States of Transparency: New Jersey


The Open Government Directive encouraged states to put valuable government data online. In this series we’re reviewing each state’s efforts in this direction.


week: New Jersey



Six months after a corruption scandal that was lurid even by local standards, New Jersey’s new governor boosted state transparency efforts in January with a new website. The site,, publishes state spending and revenues, and although it received one of the lowest scores in the US Public Interest Research Group (USPIRG)’s recent survey of such sites, it has promise. What’s more, the state also boasts an excellent campaign finance portal —


Background: was mandated by Gov. Chris Christie’s executive order and was created in January 2010.

Downloadable?: Almost all of the site’s data is downloadable as CSV (a machine-readable format) as well as in PDF format. This is a relatively rare feature that all transparency sites should offer.

Revenues: The data is less than a month old, and you can drill down to the funding level. For example, you can see that the Agriculture Department received $6,600 for organic certifications this month. What you can’t see is which farms paid to be certified.

Expenditures: One of the most important and currently weakest section, the expenditures data only gives you a starting point from which to investigate. For example, you can see that the Agriculture Department spent $2,000 on fuel and utilities in 2009, while it spent over $28,000 in these categories in 2007. But this is as granular as it gets. And the data is a full year old.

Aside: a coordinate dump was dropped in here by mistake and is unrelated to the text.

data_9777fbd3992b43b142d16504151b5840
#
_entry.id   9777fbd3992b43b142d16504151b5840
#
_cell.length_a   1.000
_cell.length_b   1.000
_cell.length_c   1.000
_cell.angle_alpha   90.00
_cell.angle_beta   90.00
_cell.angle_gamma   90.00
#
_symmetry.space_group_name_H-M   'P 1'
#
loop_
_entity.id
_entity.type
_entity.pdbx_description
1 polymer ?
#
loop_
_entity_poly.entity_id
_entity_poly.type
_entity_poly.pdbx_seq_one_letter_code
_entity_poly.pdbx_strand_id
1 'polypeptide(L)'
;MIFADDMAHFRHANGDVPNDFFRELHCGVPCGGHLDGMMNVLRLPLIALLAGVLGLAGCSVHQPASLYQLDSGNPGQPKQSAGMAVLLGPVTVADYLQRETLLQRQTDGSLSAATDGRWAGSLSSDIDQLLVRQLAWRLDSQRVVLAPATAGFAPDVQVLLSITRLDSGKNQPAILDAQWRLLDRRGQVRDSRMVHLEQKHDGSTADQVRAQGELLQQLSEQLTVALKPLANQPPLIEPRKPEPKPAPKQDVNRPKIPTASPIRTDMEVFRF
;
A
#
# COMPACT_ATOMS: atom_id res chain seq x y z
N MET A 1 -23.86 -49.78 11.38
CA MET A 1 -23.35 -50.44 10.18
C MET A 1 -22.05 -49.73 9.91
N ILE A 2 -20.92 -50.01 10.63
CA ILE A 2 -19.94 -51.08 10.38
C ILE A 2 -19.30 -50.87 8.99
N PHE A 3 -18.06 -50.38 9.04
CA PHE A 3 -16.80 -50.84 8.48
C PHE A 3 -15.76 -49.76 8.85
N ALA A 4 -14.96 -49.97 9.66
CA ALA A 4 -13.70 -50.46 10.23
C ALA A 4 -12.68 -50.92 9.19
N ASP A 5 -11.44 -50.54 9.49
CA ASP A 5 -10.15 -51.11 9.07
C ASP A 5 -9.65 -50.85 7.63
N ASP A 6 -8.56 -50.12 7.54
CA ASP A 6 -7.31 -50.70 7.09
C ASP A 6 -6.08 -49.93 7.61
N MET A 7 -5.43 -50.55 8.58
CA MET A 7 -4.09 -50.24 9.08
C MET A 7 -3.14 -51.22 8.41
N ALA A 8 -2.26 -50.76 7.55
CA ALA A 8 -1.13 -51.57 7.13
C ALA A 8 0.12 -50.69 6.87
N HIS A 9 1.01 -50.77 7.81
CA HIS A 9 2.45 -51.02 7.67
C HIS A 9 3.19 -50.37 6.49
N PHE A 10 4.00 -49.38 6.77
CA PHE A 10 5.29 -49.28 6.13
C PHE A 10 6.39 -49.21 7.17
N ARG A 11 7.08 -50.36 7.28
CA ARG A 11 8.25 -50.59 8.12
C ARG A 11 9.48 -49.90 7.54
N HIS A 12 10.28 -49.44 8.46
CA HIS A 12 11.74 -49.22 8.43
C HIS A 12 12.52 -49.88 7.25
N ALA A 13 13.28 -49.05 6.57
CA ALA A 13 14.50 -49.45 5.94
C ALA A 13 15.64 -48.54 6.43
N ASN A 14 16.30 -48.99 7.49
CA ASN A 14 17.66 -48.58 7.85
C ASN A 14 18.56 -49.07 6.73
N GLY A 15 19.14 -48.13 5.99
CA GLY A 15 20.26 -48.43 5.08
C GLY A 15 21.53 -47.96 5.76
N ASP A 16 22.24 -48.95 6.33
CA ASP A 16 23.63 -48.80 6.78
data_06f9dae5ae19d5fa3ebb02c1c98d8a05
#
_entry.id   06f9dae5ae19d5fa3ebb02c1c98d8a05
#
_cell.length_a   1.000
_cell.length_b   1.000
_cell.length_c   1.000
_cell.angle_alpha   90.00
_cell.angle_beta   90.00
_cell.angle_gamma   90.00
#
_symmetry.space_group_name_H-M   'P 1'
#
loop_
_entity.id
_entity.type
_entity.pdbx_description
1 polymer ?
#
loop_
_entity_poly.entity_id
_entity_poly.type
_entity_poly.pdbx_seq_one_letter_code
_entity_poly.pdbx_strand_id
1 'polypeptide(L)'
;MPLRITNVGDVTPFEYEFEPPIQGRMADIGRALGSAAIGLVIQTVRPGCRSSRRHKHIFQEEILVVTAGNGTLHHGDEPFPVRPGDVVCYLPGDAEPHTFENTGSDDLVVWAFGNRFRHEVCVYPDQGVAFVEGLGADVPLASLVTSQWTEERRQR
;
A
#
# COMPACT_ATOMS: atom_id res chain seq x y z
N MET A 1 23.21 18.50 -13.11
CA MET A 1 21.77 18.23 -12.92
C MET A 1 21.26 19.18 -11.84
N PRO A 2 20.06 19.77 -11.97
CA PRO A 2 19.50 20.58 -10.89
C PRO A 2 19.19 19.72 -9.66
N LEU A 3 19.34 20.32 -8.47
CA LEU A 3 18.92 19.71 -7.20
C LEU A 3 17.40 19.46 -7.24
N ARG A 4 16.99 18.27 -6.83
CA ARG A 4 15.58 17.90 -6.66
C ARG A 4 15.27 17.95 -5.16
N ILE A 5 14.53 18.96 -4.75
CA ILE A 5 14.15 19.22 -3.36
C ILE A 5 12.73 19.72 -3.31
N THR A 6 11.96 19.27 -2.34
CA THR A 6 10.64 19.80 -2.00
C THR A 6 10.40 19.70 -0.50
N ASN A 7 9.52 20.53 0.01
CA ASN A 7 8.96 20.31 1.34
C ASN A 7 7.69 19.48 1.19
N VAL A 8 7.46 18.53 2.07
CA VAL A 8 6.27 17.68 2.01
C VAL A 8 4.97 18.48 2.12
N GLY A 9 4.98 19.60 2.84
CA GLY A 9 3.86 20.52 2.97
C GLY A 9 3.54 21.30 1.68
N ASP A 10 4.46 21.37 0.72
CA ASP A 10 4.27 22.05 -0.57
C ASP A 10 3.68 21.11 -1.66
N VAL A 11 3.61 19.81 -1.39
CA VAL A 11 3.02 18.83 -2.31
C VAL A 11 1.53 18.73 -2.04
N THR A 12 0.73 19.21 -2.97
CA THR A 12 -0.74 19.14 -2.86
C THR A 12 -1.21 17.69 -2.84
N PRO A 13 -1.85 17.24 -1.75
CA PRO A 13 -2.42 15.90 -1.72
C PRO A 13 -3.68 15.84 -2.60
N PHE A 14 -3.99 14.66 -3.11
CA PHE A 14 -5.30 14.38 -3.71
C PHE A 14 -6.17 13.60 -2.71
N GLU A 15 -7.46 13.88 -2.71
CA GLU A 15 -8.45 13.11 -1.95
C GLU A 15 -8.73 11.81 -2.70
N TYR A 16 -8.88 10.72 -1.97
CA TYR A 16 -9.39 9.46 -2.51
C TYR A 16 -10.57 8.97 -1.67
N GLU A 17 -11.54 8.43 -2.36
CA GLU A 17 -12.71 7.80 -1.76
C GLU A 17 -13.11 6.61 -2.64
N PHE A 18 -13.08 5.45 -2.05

Payroll data: CSV-downloadable; up-to-date.

Tax breaks: A PDF is available of an annual tax expenditure report. Nothing machine-readable.


State officials promise a major upgrade in October that will bring the expenditure data down to the level of individual payments to individual vendors. This would put New Jersey’s site among the top transparency websites in the country. Officials also promise a raw data download of all spending information, as is currently available for revenues. They say the site will be updated on a quarterly basis, and will also include a searchable database of pensions, real estate sales, and expenditures by authorities (such as the Port Authorities).


Background: The site has been around since 1998, and the earliest reports on the site date back to that era.

Downloadability: The raw data is available as CSV.

Granularity: Excellent. The database is searchable by contributor name, PAC type, occupation, employer, etc. Using the advanced search, you can filter your results based on whether the contributor is a union, corporation, legislative leadership committee, etc. Of course, the quality of the data is dependent on the accuracy of the filings, which is always dubious. But at least the reports are available in real time.

Timeliness: Reports are posted a week after they’re filed.